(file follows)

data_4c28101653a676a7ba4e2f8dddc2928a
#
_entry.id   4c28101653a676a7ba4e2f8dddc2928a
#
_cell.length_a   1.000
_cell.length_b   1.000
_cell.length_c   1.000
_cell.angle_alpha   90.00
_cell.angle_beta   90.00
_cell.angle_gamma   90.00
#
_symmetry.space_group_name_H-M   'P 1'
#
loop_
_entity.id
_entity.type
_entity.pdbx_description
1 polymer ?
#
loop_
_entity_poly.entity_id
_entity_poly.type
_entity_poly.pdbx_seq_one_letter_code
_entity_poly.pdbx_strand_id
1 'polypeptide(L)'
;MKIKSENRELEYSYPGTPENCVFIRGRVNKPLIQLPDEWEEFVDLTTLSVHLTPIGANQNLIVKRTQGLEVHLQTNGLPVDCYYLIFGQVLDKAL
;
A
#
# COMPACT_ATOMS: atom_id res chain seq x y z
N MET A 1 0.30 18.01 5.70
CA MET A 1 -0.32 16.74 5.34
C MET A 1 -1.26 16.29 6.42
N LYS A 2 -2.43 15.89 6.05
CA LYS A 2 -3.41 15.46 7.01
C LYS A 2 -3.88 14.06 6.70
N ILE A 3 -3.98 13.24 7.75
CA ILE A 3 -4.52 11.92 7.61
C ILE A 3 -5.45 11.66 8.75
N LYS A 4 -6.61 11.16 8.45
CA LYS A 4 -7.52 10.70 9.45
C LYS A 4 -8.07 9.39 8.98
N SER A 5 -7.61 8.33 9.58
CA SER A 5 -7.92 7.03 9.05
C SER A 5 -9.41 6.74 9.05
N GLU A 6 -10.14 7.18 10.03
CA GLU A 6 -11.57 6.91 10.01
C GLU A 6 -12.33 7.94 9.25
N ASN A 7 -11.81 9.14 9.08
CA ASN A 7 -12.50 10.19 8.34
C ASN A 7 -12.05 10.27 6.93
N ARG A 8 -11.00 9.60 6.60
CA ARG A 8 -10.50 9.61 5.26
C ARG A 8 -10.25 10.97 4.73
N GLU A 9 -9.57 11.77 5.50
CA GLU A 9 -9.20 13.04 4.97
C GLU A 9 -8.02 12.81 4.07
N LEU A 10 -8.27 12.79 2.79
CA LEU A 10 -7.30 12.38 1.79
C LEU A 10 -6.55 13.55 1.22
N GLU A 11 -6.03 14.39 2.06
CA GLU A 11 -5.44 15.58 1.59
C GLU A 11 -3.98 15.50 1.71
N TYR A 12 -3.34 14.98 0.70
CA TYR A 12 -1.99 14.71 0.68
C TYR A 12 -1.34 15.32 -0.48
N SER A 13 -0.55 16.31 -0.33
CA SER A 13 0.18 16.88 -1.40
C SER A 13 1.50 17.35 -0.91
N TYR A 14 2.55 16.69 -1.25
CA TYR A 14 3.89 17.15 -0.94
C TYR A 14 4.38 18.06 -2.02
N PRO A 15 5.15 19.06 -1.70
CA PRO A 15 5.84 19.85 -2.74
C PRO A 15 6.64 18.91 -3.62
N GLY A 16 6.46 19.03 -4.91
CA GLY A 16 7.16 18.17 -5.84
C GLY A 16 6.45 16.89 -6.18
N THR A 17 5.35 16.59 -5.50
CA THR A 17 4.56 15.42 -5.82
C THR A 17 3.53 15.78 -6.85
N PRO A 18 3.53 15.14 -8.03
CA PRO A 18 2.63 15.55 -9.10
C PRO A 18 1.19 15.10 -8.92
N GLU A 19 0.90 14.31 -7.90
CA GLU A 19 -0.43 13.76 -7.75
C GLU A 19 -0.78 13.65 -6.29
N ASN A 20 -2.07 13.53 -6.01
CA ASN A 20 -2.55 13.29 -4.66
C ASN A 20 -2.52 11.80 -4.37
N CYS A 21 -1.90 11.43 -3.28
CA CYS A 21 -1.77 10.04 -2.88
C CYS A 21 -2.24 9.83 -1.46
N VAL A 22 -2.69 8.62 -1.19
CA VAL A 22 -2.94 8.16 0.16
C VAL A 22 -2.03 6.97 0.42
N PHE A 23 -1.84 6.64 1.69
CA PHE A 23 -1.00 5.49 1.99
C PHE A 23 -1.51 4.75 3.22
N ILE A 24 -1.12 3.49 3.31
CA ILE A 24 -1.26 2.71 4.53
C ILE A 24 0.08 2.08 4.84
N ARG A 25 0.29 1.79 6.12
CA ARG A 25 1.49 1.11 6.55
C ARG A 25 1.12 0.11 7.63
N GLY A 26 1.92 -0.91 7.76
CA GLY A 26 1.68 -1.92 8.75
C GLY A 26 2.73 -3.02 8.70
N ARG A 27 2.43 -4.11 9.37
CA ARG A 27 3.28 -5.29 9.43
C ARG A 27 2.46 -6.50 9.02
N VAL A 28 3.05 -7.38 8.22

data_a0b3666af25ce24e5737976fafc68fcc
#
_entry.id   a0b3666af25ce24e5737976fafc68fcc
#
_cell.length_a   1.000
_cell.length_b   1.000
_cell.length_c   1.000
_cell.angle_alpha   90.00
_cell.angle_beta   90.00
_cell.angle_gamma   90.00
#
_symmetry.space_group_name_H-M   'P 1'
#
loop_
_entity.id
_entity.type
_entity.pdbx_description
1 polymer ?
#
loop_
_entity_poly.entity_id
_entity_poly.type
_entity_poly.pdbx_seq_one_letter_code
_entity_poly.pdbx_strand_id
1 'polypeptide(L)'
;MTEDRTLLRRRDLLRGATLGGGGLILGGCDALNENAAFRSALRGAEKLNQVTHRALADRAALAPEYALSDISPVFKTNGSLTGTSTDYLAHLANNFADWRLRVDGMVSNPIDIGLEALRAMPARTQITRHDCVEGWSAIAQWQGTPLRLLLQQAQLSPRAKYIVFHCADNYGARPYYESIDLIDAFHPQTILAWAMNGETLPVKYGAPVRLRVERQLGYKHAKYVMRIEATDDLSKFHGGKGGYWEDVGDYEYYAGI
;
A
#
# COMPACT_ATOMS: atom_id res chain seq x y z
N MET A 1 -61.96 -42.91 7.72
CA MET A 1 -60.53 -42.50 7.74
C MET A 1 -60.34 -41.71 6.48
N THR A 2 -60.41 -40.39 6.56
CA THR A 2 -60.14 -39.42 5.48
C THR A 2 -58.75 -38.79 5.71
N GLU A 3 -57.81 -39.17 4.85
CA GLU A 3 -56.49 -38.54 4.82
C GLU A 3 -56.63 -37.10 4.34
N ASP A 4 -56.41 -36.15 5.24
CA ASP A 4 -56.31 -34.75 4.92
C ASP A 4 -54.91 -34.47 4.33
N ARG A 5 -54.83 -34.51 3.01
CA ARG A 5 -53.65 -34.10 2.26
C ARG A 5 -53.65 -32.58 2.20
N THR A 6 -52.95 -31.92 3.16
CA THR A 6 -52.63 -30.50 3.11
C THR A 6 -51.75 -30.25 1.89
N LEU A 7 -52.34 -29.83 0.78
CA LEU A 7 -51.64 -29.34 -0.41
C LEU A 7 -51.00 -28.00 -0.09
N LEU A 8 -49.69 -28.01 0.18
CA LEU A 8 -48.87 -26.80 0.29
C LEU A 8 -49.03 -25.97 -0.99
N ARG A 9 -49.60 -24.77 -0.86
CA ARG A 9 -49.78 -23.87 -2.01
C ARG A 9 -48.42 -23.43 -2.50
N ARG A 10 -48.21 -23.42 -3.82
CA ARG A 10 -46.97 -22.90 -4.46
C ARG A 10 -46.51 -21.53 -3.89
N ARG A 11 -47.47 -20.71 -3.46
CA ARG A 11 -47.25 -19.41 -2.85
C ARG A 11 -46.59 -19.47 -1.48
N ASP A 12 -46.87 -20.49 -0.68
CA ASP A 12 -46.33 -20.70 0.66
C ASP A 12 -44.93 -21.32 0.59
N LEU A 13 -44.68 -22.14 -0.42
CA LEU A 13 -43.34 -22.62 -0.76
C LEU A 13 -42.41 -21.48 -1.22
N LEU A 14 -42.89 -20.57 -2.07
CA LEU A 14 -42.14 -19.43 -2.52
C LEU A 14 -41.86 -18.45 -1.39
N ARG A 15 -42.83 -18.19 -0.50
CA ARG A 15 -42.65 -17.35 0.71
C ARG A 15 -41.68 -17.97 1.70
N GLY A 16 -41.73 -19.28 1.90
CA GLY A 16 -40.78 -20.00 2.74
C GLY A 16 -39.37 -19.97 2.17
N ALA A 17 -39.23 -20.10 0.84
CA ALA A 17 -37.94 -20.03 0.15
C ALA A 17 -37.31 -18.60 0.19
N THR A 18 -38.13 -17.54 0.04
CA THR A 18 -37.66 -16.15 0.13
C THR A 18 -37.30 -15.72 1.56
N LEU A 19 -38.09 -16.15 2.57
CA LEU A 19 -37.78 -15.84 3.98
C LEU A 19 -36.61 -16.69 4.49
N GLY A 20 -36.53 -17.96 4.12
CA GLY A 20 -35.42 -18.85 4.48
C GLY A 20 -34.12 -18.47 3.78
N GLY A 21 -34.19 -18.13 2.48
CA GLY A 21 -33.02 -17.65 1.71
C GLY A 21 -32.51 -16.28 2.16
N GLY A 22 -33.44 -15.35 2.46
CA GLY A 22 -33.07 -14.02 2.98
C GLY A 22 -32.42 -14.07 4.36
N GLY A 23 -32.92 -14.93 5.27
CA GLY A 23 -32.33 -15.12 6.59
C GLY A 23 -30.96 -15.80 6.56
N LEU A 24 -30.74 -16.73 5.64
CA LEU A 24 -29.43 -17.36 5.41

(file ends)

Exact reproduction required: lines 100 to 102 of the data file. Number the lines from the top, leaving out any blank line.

N ILE A 24 -1.12 3.49 3.31
CA ILE A 24 -1.26 2.71 4.53
C ILE A 24 0.08 2.08 4.84